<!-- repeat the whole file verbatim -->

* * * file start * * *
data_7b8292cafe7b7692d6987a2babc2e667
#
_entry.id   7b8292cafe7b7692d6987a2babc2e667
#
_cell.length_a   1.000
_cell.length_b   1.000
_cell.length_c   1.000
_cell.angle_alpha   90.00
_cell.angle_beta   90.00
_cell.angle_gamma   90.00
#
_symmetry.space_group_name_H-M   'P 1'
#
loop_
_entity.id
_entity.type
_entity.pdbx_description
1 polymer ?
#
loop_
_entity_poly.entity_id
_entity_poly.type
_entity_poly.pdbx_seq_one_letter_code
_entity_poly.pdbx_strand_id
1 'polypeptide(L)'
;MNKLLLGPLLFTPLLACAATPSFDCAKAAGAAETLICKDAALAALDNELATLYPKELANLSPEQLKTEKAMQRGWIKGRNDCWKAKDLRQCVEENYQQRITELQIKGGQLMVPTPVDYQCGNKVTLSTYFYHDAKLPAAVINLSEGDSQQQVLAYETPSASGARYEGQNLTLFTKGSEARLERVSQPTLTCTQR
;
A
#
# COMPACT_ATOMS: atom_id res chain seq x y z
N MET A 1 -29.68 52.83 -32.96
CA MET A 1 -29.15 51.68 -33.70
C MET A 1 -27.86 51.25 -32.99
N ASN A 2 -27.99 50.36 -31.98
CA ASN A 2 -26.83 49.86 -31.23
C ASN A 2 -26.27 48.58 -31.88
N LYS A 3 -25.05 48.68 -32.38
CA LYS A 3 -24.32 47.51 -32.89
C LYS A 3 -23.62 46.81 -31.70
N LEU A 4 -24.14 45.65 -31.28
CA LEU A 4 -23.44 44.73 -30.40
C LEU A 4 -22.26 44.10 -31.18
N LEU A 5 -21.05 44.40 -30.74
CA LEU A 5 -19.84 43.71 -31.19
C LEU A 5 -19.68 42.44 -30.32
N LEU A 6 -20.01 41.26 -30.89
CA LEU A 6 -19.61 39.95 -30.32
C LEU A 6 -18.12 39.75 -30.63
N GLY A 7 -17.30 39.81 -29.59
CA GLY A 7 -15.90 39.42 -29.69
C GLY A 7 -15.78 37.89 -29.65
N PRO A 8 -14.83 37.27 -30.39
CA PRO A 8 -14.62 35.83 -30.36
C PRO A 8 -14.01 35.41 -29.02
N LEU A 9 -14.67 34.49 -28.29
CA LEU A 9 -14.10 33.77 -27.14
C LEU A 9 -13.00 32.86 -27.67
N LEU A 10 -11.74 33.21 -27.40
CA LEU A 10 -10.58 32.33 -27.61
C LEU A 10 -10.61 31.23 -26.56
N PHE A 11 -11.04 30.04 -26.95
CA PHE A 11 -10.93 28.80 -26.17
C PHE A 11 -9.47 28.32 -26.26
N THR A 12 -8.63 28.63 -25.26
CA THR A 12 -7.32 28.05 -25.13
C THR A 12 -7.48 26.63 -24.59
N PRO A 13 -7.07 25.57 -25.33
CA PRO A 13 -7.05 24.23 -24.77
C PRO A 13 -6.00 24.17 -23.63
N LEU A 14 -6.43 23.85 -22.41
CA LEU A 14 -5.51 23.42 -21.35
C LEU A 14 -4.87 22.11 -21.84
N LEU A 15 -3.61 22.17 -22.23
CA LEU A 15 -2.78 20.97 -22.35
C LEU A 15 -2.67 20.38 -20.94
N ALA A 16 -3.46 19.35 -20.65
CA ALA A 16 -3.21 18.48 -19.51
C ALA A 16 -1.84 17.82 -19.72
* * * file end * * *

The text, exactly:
data_7b8292cafe7b7692d6987a2babc2e667
#
_entry.id   7b8292cafe7b7692d6987a2babc2e667
#
_cell.length_a   1.000
_cell.length_b   1.000
_cell.length_c   1.000
_cell.angle_alpha   90.00
_cell.angle_beta   90.00
_cell.angle_gamma   90.00
#
_symmetry.space_group_name_H-M   'P 1'
#
loop_
_entity.id
_entity.type
_entity.pdbx_description
1 polymer ?
#
loop_
_entity_poly.entity_id
_entity_poly.type
_entity_poly.pdbx_seq_one_letter_code
_entity_poly.pdbx_strand_id
1 'polypeptide(L)'
;MNKLLLGPLLFTPLLACAATPSFDCAKAAGAAETLICKDAALAALDNELATLYPKELANLSPEQLKTEKAMQRGWIKGRNDCWKAKDLRQCVEENYQQRITELQIKGGQLMVPTPVDYQCGNKVTLSTYFYHDAKLPAAVINLSEGDSQQQVLAYETPSASGARYEGQNLTLFTKGSEARLERVSQPTLTCTQR
;
A
#
# COMPACT_ATOMS: atom_id res chain seq x y z
N MET A 1 -29.68 52.83 -32.96
CA MET A 1 -29.15 51.68 -33.70
C MET A 1 -27.86 51.25 -32.99
N ASN A 2 -27.99 50.36 -31.98
CA ASN A 2 -26.83 49.86 -31.23
C ASN A 2 -26.27 48.58 -31.88
N LYS A 3 -25.05 48.68 -32.38
CA LYS A 3 -24.32 47.51 -32.89
C LYS A 3 -23.62 46.81 -31.70
N LEU A 4 -24.14 45.65 -31.28
CA LEU A 4 -23.44 44.73 -30.40
C LEU A 4 -22.26 44.10 -31.18
N LEU A 5 -21.05 44.40 -30.74
CA LEU A 5 -19.84 43.71 -31.19
C LEU A 5 -19.68 42.44 -30.32
N LEU A 6 -20.01 41.26 -30.89
CA LEU A 6 -19.61 39.95 -30.32
C LEU A 6 -18.12 39.75 -30.63
N GLY A 7 -17.30 39.81 -29.59
CA GLY A 7 -15.90 39.42 -29.69
C GLY A 7 -15.78 37.89 -29.65
N PRO A 8 -14.83 37.27 -30.39
CA PRO A 8 -14.62 35.83 -30.36
C PRO A 8 -14.01 35.41 -29.02
N LEU A 9 -14.67 34.49 -28.29
CA LEU A 9 -14.10 33.77 -27.14
C LEU A 9 -13.00 32.86 -27.67
N LEU A 10 -11.74 33.21 -27.40
CA LEU A 10 -10.58 32.33 -27.61
C LEU A 10 -10.61 31.23 -26.56
N PHE A 11 -11.04 30.04 -26.95
CA PHE A 11 -10.93 28.80 -26.17
C PHE A 11 -9.47 28.32 -26.26
N THR A 12 -8.63 28.63 -25.26
CA THR A 12 -7.32 28.05 -25.13
C THR A 12 -7.48 26.63 -24.59
N PRO A 13 -7.07 25.57 -25.33
CA PRO A 13 -7.05 24.23 -24.77
C PRO A 13 -6.00 24.17 -23.63
N LEU A 14 -6.43 23.85 -22.41
CA LEU A 14 -5.51 23.42 -21.35
C LEU A 14 -4.87 22.11 -21.84
N LEU A 15 -3.61 22.17 -22.23
CA LEU A 15 -2.78 20.97 -22.35
C LEU A 15 -2.67 20.38 -20.94
N ALA A 16 -3.46 19.35 -20.65
CA ALA A 16 -3.21 18.48 -19.51
C ALA A 16 -1.84 17.82 -19.72